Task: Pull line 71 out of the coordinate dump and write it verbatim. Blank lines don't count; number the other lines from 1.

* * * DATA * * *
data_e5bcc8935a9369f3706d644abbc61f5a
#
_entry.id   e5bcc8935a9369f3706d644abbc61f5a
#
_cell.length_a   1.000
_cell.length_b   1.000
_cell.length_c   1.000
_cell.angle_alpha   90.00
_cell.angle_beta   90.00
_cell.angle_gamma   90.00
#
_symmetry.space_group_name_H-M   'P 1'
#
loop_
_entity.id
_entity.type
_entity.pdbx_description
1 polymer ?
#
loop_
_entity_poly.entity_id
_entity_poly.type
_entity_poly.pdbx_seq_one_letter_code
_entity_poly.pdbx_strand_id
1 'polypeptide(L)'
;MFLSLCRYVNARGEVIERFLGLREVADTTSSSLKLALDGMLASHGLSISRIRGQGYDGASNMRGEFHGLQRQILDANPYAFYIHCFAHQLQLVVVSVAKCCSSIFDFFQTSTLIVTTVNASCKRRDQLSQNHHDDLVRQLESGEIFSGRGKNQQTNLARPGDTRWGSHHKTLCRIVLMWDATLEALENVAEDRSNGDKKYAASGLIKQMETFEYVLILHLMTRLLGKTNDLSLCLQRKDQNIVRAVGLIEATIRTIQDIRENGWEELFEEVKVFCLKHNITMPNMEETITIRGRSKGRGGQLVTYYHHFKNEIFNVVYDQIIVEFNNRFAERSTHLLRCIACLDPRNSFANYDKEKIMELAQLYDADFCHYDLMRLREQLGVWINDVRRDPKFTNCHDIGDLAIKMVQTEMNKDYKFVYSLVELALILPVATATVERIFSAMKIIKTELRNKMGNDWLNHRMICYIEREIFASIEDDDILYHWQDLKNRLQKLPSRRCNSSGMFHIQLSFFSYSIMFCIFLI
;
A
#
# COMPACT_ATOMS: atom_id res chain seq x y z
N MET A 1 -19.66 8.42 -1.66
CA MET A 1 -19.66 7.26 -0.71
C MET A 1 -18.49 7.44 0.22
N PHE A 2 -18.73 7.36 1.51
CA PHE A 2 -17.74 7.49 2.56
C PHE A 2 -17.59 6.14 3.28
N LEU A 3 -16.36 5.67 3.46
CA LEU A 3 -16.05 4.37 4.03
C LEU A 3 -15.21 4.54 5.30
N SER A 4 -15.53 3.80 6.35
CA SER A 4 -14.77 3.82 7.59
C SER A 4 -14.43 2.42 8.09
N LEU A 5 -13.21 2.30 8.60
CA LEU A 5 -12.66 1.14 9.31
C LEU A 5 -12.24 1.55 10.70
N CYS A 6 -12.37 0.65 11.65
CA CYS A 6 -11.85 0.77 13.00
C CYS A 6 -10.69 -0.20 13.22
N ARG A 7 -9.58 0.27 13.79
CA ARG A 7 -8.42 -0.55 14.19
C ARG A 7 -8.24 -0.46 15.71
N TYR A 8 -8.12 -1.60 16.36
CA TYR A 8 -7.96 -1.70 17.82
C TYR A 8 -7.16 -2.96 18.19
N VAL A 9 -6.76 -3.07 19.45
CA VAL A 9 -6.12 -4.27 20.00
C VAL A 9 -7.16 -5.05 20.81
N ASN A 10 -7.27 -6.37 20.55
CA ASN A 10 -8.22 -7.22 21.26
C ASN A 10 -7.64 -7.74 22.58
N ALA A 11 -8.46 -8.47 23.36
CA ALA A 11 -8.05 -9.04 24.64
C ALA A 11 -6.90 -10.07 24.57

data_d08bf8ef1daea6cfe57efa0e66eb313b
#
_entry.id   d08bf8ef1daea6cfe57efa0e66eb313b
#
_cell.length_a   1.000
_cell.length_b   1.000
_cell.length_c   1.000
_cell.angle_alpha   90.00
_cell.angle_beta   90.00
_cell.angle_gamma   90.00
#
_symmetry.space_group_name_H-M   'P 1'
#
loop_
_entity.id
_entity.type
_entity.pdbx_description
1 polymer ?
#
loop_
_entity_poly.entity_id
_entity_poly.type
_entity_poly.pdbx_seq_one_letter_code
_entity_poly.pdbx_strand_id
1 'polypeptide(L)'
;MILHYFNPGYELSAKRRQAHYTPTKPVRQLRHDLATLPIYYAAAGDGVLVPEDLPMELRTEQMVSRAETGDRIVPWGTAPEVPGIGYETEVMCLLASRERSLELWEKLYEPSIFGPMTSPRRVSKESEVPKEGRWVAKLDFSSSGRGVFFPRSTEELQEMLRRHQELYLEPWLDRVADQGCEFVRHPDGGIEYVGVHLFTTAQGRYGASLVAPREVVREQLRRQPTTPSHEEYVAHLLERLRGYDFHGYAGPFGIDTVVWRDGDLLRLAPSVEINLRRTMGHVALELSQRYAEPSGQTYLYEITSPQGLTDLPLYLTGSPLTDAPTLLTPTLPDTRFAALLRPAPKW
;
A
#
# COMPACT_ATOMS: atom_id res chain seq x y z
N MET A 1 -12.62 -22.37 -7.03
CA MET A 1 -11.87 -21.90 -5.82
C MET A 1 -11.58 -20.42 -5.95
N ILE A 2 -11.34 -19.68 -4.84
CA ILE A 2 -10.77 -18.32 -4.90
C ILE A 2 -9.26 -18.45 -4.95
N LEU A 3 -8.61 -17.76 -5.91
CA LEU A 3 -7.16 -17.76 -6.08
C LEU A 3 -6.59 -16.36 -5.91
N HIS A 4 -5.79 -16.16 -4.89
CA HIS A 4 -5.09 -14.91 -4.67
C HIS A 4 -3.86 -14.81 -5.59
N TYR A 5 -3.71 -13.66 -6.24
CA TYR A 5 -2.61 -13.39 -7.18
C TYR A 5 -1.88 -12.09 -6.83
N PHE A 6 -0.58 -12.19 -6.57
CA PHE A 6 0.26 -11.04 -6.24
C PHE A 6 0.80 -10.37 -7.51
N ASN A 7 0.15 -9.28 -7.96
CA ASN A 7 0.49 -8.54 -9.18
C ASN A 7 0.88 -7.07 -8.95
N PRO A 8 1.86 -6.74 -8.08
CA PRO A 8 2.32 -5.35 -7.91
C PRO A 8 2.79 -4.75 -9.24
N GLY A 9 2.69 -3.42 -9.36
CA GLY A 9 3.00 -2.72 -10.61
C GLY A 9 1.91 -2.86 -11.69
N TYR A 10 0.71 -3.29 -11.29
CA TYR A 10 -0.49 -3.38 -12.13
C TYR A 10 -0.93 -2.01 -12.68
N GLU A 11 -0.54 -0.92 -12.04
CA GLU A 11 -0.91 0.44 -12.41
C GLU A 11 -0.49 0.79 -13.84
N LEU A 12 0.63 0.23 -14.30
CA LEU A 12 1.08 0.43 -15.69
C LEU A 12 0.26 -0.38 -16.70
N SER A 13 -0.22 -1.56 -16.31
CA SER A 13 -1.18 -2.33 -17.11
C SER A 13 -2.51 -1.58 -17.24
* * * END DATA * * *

_cell.angle_alpha   90.00